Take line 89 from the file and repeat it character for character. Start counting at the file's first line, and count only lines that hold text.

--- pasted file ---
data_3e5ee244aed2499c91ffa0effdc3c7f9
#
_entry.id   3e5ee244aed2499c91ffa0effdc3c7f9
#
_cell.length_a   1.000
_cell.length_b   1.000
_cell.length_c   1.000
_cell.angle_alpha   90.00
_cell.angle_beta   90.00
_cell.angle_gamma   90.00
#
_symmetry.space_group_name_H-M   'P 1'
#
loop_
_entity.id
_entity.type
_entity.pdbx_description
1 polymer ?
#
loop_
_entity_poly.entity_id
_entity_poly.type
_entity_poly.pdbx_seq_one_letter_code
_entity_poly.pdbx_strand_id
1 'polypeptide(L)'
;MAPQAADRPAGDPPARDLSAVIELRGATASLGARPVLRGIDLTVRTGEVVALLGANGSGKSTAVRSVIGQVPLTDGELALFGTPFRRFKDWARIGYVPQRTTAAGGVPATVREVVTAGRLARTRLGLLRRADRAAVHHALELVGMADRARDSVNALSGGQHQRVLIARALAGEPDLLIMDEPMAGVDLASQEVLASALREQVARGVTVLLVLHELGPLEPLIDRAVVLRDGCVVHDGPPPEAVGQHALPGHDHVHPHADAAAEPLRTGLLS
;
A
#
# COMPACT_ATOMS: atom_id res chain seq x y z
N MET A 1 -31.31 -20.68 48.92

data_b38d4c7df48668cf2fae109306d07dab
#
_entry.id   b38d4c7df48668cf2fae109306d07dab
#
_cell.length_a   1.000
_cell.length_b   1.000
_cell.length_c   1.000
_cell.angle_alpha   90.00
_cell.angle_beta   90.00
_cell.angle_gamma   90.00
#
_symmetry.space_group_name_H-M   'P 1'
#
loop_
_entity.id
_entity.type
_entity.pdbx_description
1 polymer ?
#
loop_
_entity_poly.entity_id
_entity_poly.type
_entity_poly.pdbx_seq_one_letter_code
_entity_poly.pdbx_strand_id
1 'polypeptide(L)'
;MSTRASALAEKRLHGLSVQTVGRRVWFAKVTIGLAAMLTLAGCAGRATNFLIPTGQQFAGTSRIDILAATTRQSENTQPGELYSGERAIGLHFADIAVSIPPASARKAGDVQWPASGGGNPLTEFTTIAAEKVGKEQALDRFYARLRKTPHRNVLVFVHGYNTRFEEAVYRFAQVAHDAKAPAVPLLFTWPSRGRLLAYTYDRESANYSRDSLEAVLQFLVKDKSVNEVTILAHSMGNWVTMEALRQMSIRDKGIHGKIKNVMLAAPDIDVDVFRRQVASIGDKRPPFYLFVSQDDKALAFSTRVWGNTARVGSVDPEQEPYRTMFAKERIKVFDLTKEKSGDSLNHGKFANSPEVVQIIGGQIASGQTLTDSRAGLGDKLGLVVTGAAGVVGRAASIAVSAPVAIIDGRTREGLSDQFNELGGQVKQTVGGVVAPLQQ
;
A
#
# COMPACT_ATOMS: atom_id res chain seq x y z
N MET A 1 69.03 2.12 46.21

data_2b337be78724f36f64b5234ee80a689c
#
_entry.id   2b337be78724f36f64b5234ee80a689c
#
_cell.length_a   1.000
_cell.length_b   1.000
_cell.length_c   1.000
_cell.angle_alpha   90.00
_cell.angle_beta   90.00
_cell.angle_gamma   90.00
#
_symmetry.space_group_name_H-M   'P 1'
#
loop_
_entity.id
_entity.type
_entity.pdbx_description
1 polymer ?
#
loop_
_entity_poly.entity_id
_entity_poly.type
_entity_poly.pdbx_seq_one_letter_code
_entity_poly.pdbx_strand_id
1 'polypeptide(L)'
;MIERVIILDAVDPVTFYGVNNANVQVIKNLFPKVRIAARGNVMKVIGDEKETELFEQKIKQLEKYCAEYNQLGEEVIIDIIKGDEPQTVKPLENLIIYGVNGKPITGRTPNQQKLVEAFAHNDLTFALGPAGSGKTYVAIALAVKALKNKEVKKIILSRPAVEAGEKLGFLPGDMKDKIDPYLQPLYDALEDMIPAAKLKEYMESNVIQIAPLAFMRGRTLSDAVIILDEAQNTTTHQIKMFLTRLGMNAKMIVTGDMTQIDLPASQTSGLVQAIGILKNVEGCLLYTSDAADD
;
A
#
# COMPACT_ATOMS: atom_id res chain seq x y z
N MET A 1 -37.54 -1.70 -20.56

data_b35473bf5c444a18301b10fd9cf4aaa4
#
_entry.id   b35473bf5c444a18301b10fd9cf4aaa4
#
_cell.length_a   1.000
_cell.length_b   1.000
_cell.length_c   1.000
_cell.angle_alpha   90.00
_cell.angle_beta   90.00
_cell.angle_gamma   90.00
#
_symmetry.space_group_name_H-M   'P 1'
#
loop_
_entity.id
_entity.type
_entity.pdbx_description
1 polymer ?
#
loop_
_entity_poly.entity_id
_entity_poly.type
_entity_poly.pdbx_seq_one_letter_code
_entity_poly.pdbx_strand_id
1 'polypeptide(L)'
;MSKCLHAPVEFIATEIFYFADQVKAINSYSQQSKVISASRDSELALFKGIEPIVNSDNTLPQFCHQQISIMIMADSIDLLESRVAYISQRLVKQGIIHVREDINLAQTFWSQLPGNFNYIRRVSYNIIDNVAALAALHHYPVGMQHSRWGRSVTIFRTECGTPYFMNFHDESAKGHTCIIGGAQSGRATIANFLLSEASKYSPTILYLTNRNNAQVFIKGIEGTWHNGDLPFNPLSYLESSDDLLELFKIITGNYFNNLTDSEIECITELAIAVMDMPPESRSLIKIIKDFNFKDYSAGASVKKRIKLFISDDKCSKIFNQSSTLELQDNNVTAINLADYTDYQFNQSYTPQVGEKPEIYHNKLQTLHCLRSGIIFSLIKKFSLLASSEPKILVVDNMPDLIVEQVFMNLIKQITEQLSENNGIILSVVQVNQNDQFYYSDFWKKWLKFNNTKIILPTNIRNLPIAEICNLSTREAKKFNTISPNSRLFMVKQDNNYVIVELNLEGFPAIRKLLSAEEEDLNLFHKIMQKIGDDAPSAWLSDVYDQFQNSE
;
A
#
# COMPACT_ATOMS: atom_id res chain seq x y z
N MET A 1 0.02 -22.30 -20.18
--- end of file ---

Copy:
;